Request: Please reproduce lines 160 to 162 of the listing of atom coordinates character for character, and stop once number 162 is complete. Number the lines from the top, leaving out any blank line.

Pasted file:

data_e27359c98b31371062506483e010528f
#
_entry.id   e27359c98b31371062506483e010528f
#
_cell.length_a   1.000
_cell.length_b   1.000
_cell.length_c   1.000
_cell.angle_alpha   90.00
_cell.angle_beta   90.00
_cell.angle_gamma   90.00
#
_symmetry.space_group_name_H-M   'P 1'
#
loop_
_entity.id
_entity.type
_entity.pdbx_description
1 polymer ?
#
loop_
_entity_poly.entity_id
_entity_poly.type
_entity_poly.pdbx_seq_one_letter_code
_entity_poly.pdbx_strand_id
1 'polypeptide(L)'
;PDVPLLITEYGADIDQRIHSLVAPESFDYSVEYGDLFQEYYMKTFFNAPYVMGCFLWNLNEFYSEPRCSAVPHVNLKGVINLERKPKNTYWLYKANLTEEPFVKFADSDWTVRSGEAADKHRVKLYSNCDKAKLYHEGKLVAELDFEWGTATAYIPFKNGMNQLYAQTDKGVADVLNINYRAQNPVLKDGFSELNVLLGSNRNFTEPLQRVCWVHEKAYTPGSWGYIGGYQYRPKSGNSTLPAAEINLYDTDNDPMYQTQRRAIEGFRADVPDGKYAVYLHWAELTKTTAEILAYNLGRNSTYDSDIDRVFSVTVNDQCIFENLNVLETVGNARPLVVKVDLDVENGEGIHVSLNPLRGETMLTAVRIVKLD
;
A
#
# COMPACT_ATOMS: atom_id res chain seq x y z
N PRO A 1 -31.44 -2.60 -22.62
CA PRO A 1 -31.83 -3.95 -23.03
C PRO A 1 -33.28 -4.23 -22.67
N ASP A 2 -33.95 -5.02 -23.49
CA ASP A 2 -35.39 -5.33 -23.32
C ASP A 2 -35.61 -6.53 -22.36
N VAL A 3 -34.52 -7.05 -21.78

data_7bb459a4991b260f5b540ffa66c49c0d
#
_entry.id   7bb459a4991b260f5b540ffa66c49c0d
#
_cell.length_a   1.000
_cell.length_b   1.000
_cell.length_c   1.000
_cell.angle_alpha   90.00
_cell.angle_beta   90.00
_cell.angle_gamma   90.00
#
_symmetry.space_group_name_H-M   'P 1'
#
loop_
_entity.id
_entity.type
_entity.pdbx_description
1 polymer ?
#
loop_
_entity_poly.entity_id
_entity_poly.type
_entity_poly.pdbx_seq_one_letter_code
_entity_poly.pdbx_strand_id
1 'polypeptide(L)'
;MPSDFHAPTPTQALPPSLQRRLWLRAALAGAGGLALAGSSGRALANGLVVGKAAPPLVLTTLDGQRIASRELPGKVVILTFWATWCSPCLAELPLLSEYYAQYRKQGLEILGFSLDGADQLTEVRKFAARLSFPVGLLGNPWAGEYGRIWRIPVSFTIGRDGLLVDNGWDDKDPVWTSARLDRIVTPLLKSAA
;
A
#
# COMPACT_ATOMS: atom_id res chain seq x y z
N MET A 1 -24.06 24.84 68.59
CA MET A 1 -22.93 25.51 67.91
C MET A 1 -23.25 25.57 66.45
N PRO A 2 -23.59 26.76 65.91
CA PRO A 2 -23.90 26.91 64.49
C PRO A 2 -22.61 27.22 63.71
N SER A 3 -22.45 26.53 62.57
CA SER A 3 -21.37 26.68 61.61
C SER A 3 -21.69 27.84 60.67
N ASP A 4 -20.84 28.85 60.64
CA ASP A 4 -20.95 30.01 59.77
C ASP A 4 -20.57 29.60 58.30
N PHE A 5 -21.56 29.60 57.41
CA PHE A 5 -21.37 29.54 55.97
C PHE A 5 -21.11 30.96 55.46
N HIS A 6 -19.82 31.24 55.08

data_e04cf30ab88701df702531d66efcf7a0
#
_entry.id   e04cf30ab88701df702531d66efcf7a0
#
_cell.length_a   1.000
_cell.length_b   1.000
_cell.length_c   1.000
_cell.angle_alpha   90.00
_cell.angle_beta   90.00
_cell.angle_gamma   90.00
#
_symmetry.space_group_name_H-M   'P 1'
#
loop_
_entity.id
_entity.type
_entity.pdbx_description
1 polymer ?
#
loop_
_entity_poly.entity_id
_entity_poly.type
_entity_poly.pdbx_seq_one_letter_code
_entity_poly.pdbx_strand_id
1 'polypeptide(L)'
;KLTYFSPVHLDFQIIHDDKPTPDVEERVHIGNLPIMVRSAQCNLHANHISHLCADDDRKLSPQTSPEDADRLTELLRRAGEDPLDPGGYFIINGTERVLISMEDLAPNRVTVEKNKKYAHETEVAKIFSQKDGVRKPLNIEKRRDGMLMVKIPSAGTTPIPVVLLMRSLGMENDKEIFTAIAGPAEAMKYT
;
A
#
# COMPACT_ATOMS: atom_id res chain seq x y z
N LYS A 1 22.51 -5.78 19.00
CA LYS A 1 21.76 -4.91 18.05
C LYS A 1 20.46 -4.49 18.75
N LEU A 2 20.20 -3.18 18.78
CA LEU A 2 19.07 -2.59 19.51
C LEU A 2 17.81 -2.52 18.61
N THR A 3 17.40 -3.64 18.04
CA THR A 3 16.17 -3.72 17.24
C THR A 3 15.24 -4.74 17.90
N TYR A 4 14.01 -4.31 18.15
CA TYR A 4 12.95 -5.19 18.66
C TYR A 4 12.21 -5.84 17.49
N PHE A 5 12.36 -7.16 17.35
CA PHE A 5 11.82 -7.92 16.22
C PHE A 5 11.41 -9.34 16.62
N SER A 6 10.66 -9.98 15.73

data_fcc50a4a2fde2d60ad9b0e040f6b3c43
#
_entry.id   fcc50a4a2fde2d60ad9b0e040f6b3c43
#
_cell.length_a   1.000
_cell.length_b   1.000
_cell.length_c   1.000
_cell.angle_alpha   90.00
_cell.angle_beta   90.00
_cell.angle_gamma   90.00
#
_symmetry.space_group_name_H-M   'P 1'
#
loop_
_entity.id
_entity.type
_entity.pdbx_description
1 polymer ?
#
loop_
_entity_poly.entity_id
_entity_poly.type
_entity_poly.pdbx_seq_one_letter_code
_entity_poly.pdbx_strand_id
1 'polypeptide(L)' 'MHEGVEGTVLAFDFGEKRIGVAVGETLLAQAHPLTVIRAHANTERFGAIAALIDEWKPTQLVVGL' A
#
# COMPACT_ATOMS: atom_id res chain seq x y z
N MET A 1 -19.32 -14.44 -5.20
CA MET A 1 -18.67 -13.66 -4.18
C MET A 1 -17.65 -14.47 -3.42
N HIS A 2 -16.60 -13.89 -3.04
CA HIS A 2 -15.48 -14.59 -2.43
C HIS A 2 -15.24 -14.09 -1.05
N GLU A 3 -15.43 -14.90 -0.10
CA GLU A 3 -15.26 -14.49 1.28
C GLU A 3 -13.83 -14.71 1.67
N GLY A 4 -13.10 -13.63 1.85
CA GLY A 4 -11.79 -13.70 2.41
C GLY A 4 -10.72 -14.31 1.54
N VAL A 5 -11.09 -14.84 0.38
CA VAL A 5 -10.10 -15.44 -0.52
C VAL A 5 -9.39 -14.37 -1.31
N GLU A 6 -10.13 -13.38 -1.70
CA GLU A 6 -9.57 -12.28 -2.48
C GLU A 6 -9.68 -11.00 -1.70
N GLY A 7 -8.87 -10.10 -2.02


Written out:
N HIS A 2 -16.60 -13.89 -3.04
CA HIS A 2 -15.48 -14.59 -2.43
C HIS A 2 -15.24 -14.09 -1.05